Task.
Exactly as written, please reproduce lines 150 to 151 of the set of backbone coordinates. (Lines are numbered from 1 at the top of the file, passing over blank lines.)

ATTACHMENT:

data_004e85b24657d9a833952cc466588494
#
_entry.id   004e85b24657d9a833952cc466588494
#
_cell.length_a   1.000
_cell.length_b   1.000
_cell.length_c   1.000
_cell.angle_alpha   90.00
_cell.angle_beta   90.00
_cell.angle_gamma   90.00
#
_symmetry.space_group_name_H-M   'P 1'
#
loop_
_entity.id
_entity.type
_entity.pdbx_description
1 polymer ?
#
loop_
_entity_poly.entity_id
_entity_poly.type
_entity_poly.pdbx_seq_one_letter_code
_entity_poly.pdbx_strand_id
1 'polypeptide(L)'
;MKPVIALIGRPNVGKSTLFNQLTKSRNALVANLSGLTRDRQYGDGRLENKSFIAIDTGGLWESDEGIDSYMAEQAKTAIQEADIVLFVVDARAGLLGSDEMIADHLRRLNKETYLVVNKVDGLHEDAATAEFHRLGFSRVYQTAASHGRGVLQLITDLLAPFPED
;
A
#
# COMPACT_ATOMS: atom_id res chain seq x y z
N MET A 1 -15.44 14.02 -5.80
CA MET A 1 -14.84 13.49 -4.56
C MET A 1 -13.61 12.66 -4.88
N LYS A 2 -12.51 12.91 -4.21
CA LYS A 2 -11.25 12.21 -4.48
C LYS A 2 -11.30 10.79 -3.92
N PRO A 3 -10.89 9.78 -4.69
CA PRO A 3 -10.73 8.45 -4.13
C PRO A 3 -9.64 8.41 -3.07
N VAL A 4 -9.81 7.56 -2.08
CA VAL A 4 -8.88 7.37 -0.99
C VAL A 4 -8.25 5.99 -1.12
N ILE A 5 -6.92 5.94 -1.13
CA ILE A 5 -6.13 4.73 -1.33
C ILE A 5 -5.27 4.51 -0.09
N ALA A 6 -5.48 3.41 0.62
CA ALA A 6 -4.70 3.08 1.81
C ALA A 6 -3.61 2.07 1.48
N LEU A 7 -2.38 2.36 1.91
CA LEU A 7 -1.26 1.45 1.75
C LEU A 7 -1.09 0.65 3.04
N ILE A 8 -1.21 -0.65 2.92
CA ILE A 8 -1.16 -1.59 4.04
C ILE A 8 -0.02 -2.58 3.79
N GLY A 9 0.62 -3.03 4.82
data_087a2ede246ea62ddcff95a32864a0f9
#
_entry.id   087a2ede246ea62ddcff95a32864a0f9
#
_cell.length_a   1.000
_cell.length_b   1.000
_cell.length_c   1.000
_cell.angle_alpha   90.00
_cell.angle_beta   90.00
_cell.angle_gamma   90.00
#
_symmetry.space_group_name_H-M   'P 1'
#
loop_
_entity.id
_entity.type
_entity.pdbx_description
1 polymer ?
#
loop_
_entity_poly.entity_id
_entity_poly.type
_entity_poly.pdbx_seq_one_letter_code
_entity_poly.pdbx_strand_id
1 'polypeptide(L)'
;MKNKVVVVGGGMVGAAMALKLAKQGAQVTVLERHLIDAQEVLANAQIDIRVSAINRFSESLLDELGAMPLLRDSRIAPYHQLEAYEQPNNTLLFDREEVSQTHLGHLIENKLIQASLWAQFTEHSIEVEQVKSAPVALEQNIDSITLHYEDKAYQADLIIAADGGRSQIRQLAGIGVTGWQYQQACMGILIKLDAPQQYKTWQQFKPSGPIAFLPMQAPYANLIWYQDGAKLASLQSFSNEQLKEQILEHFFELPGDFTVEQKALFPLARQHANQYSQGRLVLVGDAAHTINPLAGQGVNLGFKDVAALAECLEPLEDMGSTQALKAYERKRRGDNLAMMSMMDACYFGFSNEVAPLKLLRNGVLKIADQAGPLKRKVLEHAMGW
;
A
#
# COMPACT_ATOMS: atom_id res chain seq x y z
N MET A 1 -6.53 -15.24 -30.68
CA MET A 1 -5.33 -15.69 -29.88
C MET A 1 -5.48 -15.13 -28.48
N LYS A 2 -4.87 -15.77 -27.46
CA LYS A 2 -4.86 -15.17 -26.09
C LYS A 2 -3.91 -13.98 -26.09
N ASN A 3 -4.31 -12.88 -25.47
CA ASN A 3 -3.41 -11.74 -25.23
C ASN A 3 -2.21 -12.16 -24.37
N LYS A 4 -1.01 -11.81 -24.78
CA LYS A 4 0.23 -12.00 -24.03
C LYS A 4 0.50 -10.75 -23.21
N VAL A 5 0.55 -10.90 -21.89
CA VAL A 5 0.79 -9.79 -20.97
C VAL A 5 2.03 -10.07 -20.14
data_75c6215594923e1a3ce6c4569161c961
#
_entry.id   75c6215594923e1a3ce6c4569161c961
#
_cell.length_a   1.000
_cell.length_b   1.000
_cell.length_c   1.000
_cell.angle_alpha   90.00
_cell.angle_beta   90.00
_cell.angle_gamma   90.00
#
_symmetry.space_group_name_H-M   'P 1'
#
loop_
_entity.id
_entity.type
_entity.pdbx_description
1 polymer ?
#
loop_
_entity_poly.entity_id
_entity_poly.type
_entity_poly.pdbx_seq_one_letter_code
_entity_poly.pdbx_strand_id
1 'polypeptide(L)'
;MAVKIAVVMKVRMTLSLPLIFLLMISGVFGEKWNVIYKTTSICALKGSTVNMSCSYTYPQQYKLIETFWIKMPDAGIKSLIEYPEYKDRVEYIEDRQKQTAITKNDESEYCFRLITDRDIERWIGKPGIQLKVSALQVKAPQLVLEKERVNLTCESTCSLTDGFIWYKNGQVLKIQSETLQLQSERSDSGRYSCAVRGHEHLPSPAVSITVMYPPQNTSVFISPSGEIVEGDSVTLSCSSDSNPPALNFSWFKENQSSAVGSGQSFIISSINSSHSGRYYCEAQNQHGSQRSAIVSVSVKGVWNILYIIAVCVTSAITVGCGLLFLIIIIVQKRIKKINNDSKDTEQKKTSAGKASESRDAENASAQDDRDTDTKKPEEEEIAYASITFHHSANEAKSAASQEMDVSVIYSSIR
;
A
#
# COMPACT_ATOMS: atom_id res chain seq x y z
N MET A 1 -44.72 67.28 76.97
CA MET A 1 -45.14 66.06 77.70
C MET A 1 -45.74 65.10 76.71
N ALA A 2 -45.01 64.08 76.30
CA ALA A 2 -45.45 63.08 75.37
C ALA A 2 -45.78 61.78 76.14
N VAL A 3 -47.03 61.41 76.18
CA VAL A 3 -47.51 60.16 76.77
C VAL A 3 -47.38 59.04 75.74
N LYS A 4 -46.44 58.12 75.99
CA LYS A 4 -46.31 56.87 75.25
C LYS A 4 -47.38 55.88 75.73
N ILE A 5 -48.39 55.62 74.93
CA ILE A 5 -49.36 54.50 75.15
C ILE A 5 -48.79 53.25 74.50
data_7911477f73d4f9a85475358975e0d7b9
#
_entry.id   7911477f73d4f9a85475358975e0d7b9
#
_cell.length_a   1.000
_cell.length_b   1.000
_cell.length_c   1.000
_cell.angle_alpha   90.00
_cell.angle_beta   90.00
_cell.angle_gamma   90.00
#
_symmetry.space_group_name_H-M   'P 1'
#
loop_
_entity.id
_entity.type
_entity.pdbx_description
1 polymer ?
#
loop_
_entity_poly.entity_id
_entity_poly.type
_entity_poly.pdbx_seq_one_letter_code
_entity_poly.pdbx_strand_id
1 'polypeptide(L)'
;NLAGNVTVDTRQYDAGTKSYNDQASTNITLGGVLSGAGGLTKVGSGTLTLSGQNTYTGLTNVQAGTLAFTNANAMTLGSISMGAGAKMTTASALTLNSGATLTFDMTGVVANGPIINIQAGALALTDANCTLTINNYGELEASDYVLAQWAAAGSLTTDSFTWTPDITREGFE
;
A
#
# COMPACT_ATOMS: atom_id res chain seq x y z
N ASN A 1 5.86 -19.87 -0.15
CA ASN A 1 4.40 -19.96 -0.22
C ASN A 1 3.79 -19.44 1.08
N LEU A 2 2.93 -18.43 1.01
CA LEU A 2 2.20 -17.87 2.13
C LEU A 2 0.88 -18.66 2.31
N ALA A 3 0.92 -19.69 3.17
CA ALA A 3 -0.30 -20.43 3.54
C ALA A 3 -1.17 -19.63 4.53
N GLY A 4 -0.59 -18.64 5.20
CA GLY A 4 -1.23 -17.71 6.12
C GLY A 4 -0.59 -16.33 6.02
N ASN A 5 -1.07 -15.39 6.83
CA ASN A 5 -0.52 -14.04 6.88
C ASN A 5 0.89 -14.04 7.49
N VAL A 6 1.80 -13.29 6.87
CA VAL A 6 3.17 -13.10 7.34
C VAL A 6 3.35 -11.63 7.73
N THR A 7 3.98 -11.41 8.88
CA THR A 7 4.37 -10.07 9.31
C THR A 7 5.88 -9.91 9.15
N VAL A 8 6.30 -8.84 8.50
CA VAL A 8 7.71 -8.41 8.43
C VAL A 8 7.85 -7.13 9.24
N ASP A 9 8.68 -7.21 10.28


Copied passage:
_cell.length_a   1.000
_cell.length_b   1.000